Estate PlanningWhat are the essential legal documents a person should have in place? Associate Attorney, Lauren Fink at Maser, Amundson, Boggio, P.A., suggests having at least a power of attorney, health care directive, and/or a will by the age of 18. By doing so, you are covered if a life-altering experience were to happen – allowing the necessary assistance for your financial, property, and/or medical needs.

Choosing a Executor or Agent

When choosing your healthcare agent, power of attorney, or personal representative, you may choose anyone you wish. Some individuals choose a family member, close friend, or a trusted healthcare professional, while others choose to designate/hire a professional such as a fiduciary or trust company. In your decision, remember to ask yourself who is going to carry out your wishes most effectively?  Oftentimes, family members cannot agree on healthcare decisions by themselves, which can spark altercations among loved ones. Be sure the person you select is comfortable and willing to take over these responsibilities for you when the time comes.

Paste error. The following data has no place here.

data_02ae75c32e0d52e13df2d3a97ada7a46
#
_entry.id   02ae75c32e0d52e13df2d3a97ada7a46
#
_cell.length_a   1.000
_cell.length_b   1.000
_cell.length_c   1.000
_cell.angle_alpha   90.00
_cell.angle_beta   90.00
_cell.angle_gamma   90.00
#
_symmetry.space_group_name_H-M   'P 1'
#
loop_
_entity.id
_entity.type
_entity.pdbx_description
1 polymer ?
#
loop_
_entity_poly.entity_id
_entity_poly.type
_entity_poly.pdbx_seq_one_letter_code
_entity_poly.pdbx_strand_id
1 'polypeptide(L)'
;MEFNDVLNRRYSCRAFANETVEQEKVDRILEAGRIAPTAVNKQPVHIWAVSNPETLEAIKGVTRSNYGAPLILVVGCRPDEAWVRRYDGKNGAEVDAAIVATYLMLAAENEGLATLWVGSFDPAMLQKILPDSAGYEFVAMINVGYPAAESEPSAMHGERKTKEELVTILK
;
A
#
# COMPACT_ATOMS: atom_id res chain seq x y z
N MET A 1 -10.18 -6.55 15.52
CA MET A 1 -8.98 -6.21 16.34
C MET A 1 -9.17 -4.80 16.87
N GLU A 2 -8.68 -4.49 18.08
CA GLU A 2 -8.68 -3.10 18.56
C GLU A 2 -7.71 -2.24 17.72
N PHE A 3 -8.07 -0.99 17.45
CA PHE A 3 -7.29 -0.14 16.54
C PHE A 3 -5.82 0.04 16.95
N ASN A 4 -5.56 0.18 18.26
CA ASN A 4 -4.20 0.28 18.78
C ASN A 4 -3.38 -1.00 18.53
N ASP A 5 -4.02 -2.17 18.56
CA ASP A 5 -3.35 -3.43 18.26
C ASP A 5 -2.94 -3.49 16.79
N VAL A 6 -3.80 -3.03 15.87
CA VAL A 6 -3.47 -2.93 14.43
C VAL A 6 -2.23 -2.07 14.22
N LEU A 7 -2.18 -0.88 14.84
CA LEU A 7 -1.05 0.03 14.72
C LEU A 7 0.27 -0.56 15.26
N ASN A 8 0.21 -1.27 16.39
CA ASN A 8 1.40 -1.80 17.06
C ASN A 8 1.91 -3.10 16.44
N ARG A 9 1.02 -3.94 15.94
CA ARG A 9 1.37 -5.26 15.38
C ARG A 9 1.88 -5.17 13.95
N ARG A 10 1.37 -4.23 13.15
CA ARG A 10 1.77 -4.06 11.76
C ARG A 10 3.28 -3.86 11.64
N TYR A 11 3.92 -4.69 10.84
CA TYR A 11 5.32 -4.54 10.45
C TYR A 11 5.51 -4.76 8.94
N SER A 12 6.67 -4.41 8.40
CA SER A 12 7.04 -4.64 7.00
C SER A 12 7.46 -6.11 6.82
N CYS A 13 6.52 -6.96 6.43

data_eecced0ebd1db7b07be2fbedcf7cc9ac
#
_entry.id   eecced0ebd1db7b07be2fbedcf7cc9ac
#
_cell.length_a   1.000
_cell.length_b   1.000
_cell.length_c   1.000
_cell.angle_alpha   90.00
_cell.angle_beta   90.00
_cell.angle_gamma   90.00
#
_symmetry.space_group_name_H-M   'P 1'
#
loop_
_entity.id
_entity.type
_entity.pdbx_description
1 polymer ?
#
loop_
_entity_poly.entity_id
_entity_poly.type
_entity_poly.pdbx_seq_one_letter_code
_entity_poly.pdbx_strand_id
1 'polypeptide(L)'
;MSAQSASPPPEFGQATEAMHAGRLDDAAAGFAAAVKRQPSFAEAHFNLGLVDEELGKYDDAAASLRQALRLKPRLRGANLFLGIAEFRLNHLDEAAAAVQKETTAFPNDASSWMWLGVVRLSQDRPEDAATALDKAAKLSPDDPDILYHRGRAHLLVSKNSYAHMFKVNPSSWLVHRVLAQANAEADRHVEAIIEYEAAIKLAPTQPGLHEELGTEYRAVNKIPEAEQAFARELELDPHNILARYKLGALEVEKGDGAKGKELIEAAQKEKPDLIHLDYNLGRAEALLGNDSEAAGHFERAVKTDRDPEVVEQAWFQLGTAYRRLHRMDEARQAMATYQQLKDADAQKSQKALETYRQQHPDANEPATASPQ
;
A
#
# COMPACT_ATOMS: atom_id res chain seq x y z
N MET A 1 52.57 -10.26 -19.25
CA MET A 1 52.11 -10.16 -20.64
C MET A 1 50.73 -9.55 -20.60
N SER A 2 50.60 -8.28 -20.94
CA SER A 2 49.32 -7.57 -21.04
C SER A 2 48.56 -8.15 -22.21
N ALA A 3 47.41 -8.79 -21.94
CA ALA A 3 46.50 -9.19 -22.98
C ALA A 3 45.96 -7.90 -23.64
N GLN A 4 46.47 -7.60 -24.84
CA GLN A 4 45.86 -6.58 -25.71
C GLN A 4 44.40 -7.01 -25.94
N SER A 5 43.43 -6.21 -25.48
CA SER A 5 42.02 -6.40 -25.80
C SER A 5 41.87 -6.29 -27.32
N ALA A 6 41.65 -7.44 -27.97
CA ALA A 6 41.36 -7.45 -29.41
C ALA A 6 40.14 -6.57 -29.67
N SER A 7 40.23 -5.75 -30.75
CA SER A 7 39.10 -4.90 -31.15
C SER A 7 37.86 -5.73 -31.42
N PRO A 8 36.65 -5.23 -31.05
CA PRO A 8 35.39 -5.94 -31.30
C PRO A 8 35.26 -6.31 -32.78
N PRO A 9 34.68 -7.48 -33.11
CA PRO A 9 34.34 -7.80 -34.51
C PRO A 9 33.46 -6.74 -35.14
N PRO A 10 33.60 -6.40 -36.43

In certain cases, instead of a family member or friend, an individual’s best option is to select a professional fiduciary as their personal representative to carry out their wishes after death. This usually applies to individuals that are single, have no family or children, or that have a complex estate or family dynamic.  

Limited Assets

It is still important to have a will even for those that may not have considerable assets to pass down. Associate Attorney Lauren Fink states, “If you don’t have a will, it means that you have not made any choices, and the choices are already being made for you.” Fink emphasizes the importance of creating a will, reminding us that planning ahead will ensure that the decisions made after your passing are what you would have wanted.

What is a POLST?

Provider’s Orders for Life-Sustaining Treatment, or POLST, is usually used for older seniors or people with a terminal condition.  This document makes your wishes a physician’s order when it comes to life-support treatment or passing naturally without resuscitation.  

The elder law team at Maser, Amundson and Boggio is here to answer any of your estate planning or life care planning questions.